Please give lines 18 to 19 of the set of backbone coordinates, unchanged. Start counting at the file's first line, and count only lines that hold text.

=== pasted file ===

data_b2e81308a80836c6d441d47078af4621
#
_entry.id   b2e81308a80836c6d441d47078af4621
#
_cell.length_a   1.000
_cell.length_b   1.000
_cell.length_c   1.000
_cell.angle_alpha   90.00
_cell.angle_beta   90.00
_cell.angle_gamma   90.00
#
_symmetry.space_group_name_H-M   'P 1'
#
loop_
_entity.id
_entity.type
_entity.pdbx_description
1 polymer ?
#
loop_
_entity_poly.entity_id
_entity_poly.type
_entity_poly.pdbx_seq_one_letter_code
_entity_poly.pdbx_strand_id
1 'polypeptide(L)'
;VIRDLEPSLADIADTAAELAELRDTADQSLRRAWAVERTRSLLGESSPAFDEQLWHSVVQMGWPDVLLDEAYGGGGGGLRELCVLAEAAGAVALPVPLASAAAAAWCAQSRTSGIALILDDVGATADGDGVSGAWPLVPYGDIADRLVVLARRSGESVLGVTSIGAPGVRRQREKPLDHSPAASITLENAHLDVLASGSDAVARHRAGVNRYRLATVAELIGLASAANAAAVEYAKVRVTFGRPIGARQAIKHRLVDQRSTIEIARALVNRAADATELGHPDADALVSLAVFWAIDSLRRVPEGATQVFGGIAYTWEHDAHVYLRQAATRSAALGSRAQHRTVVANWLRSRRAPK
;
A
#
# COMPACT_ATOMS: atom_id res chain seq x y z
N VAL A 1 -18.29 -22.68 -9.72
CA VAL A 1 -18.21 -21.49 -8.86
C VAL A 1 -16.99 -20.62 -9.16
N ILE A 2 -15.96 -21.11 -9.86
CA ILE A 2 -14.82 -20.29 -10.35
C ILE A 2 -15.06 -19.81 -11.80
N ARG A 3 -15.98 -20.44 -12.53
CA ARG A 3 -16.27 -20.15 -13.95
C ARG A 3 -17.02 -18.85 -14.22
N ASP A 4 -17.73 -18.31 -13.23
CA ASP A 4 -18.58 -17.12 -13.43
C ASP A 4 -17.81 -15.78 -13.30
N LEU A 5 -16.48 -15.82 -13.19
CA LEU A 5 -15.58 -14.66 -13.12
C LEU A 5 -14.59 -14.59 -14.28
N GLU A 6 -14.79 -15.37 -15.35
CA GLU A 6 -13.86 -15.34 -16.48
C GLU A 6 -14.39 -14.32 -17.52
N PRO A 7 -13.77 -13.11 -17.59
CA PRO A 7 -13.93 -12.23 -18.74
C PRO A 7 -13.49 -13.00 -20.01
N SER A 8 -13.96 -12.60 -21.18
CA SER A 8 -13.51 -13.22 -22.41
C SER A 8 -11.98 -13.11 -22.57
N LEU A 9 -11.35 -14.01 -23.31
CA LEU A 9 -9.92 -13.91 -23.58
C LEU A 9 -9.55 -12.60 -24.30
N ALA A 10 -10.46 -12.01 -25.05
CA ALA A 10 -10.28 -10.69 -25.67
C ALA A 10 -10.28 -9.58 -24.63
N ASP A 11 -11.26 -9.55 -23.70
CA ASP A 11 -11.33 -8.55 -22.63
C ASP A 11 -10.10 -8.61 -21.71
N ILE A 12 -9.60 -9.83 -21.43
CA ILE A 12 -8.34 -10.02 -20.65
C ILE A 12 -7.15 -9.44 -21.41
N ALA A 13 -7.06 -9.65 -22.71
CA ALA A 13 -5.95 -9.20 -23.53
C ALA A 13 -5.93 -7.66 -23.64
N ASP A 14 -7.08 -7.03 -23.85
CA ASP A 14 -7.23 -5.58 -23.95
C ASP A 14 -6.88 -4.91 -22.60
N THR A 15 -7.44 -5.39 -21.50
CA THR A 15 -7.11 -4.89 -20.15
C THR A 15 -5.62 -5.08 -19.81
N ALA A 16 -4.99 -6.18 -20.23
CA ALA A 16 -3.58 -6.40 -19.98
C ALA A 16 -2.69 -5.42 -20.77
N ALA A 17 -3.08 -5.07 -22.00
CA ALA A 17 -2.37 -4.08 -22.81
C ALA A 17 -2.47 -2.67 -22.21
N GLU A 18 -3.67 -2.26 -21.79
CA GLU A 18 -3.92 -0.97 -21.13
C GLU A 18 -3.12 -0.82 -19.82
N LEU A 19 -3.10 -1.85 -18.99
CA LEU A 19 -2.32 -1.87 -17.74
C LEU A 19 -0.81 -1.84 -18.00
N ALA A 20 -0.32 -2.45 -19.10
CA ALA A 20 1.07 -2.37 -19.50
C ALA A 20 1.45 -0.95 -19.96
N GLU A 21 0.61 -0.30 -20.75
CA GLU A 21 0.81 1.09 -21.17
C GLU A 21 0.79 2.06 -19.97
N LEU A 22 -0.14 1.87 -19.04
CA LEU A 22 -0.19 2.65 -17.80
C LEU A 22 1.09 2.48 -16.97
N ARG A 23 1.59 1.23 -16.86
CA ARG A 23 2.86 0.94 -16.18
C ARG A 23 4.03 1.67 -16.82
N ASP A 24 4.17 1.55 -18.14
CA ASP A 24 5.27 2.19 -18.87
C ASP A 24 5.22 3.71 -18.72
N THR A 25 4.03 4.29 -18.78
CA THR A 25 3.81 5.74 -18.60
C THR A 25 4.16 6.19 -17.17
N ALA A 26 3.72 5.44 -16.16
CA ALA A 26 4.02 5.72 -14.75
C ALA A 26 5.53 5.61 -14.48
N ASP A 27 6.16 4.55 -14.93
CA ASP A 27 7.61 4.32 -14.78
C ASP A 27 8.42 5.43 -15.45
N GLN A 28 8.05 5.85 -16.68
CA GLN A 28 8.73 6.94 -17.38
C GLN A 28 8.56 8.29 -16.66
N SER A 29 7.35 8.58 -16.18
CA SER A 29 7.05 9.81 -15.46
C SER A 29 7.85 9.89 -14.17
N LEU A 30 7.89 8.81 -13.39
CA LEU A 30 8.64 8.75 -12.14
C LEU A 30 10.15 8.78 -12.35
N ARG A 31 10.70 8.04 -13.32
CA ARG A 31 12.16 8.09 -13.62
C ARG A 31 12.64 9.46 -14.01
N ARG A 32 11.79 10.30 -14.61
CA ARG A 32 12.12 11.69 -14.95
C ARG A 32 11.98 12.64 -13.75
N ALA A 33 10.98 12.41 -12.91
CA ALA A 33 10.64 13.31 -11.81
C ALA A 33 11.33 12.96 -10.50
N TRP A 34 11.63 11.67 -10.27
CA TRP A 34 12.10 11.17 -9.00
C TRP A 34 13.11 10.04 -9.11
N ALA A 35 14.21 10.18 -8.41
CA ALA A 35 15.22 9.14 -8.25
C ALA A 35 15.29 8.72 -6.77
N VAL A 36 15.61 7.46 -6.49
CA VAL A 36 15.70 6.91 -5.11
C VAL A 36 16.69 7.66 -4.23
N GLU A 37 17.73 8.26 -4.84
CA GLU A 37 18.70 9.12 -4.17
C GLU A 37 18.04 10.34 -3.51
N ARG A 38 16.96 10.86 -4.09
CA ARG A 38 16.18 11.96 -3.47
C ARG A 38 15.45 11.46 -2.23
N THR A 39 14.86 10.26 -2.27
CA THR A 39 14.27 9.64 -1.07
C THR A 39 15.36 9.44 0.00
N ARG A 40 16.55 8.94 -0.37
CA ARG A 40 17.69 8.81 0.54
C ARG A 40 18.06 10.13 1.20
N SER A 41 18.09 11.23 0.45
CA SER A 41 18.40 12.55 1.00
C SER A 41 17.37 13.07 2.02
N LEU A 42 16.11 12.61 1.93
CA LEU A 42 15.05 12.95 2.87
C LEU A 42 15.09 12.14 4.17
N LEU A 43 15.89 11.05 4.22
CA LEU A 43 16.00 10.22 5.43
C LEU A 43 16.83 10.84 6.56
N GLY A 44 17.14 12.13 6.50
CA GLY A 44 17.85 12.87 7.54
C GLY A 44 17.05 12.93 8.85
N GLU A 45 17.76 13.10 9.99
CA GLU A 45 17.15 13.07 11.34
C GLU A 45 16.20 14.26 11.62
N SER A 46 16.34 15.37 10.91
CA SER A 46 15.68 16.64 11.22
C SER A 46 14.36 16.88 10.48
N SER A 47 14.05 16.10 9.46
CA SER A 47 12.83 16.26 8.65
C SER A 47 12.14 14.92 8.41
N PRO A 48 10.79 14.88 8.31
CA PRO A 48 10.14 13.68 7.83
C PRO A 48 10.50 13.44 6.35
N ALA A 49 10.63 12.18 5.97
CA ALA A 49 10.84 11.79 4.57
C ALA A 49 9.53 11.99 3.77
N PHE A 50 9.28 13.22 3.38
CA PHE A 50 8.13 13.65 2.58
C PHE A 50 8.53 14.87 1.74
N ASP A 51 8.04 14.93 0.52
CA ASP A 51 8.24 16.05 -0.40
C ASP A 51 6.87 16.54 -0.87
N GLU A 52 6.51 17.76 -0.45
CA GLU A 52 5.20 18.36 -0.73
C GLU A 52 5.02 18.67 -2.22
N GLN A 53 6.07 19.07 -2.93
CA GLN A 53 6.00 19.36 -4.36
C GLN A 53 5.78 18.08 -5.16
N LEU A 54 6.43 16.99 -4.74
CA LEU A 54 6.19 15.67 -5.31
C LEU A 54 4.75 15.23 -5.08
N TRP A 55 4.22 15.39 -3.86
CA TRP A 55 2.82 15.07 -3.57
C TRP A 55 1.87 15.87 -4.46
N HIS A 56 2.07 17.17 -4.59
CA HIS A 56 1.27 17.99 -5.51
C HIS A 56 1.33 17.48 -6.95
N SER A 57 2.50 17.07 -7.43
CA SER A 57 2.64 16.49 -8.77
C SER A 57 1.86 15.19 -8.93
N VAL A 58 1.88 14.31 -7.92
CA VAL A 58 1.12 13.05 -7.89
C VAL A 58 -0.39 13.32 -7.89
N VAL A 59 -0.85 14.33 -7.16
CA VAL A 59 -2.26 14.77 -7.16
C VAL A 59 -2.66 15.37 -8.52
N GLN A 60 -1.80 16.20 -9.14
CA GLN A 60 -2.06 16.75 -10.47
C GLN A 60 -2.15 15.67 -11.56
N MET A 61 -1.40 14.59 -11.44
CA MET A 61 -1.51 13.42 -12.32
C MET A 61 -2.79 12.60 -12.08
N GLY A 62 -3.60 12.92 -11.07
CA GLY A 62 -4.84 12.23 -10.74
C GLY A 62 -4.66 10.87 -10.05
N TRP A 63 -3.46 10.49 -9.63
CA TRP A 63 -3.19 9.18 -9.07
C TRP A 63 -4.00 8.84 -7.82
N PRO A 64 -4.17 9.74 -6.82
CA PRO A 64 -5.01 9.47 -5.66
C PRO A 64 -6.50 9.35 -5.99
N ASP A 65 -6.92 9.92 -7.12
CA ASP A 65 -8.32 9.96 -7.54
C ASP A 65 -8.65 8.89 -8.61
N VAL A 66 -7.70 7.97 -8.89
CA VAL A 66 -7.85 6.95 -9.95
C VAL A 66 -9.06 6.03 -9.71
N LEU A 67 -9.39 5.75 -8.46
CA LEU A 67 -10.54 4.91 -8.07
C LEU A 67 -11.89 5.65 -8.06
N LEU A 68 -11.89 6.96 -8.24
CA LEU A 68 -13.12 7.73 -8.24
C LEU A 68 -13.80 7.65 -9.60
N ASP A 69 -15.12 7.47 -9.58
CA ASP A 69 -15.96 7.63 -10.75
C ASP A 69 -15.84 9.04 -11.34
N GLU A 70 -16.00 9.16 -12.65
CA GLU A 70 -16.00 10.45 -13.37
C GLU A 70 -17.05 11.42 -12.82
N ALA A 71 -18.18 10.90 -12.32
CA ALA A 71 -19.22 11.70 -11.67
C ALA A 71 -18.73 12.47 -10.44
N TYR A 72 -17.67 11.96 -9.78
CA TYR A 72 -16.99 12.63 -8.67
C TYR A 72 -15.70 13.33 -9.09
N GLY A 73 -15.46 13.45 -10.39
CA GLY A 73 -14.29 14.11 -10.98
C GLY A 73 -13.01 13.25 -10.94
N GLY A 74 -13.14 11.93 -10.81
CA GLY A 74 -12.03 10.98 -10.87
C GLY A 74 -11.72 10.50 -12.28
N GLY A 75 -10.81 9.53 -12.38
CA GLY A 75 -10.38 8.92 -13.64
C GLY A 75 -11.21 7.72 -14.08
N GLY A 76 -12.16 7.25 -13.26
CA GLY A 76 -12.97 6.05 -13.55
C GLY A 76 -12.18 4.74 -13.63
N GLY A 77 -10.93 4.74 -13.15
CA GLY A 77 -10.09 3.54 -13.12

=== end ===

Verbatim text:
1 polymer ?
#